Every time Oakleigh residents Alan and Denise Wilson hear sirens and emergency vehicles hurtling along Northland's deadliest stretch of state highway, they fear the worst.
The couple are among Northlanders, including local government officials, pushing for a four-lane highway from just south of Whangārei at Toetoe Rd to the roundabout with Port Marsden Highway near Ruakākā in a bid to stop the road carnage.
The Wilsons' latest call comes as that stretch of highway claimed another life on Wednesday evening, pushing Northland's road death toll so far this year to four. In 2018, 35 people died on Northland's roads.
Preliminary investigations revealed a southbound car driven by a 32-year-old female from Auckland appeared to have crossed the centre line and collided head-on with a vehicle travelling in the opposite direction.
The crash also involved a third vehicle and happened at the intersection of SH1 and Prescott Rd about 7.20pm on Wednesday.
The Aucklander was the sole occupant in the southbound car and died at the scene. She was not wearing a seat belt.
An elderly overseas tourist who suffered a broken ankle and another person with minor injuries were taken to the Whangārei Hospital.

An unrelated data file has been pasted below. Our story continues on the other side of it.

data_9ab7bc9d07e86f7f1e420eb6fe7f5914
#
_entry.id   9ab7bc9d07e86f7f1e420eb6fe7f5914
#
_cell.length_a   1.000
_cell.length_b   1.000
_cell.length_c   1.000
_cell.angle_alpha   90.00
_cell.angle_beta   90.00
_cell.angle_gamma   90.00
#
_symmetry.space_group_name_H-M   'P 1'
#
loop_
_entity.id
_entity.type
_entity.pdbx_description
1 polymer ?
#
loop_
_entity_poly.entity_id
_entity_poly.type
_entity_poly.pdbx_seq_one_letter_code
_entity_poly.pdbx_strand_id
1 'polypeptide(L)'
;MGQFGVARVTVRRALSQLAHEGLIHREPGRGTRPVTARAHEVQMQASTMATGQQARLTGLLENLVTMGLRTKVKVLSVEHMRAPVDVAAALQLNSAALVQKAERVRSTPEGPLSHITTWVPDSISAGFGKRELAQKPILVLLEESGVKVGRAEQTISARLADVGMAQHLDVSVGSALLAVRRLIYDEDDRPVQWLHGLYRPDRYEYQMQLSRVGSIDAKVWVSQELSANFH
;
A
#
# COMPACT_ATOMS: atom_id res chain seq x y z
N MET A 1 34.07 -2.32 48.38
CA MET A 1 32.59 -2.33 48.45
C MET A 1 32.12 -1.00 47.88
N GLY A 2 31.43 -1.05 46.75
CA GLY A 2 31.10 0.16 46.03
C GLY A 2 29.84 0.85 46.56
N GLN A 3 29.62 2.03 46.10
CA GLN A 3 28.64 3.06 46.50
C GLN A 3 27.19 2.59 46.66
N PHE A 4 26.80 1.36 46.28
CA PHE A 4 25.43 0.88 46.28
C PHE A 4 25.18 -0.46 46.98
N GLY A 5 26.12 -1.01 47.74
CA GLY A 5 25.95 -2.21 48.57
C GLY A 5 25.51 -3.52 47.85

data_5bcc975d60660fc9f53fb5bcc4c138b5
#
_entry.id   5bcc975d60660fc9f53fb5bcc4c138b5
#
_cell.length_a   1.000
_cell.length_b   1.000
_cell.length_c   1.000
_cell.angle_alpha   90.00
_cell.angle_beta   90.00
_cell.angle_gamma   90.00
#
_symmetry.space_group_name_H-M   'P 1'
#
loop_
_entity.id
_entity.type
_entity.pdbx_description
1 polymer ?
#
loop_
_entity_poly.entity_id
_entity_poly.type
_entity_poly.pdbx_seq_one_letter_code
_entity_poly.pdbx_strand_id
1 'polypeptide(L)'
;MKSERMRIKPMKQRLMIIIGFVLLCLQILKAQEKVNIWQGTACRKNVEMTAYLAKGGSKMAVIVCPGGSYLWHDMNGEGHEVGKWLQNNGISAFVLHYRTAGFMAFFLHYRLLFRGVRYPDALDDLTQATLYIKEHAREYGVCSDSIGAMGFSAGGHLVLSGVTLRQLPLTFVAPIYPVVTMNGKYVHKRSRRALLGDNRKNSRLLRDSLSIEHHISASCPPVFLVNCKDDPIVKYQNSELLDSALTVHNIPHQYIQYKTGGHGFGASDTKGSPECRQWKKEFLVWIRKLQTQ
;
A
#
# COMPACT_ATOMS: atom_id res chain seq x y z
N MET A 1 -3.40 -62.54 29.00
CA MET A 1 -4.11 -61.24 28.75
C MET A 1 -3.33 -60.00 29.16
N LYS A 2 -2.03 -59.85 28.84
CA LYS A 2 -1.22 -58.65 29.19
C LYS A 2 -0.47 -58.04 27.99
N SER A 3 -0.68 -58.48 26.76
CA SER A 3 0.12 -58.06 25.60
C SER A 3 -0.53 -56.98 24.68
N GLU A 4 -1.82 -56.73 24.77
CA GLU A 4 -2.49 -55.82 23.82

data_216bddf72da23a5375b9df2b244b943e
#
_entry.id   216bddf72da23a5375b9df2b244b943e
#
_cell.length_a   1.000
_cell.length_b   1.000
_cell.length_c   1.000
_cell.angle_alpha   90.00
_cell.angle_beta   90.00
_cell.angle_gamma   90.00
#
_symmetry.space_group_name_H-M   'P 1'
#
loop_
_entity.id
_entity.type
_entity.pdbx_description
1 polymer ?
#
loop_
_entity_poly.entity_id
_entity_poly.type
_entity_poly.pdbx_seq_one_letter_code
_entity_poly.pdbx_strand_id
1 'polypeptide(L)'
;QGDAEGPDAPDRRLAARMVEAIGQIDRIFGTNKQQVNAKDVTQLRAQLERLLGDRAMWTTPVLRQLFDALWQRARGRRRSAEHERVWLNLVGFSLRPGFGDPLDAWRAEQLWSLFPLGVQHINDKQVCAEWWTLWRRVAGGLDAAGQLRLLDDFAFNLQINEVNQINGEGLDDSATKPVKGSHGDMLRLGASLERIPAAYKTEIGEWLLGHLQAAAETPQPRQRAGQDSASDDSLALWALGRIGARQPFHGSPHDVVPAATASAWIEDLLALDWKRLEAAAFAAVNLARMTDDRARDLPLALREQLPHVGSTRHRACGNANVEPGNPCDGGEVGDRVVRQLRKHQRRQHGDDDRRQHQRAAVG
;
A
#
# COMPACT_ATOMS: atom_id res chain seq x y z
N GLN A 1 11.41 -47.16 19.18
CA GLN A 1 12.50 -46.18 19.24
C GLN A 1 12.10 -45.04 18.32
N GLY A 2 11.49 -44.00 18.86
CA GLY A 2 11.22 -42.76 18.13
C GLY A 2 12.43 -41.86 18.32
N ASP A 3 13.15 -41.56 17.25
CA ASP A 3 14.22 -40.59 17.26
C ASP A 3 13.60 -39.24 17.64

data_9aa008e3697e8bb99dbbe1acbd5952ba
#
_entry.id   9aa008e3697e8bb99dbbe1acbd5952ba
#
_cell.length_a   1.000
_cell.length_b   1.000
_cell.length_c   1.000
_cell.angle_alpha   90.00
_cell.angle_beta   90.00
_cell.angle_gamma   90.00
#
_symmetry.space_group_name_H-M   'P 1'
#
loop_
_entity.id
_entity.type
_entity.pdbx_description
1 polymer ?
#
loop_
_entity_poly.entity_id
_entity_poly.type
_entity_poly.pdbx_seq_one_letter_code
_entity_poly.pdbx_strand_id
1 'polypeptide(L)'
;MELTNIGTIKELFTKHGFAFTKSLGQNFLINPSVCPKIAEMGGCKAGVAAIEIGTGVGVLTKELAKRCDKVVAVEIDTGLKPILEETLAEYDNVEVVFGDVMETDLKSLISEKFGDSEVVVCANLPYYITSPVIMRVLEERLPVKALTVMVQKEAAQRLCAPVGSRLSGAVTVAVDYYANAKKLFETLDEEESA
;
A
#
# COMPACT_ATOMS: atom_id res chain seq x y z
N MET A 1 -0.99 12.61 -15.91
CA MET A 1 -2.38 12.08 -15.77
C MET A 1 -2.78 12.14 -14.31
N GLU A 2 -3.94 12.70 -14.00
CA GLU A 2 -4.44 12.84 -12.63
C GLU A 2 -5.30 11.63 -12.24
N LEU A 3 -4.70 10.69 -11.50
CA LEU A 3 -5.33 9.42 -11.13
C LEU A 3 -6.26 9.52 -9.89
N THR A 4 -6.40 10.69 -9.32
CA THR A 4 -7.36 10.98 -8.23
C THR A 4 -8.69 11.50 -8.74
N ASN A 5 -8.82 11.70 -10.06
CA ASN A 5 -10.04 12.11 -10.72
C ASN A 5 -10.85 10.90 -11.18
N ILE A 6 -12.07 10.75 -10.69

Diversions were in place along Springfield, Ormiston and Mountfield roads for light vehicles while heavy vehicles were diverted through SH12 and 14.
The road was re-opened about 11pm.Denise Wilson, whose house on Totara Rd overlooks SH1 in Oakleigh, said a four-lane highway would be ideal as traffic volume in the past 12 years on that stretch has tripled.
Heading south, she said, turning into Totara Rd was impossible due to the double lane and a blind corner on the approach to that intersection.
In November 2015, an English tourist died after his rental car collided with a southbound vehicle near that intersection.
Since 2008, 19 people have died on SH1 between Whangārei and the Ruakākā roundabout and more than 40 have been seriously injured. It has had more fatalities per kilometre — 0.74 — than any other sections of the highway.
"Every time we hear the sirens and we hear them a lot, we fear a crash has happened somewhere along this stretch of road. Accidents wait to happen here all the time," Denise Wilson said.
"I think the road is just not good enough for the amount of traffic that goes through. In the morning, we play a game on the way to Otaika Valley School and count the number of trucks heading south and there are at least 30 of them," Alan Wilson said.
In April last year, Transport Minister Phil Twyford told Northland mayors at a meeting at his office he could not promise to improve the highway to four lanes with a median barrier.
Instead, a new two-lane highway would be built alongside it and the New Zealand Transport Agency has also announced a plan to improve safety and resilience in the short and medium term as well as planning for future population growth.
Inspector Wayne Ewers of the Northland road policing team reiterated the importance of wearing seat belts, even if people drove a short distance.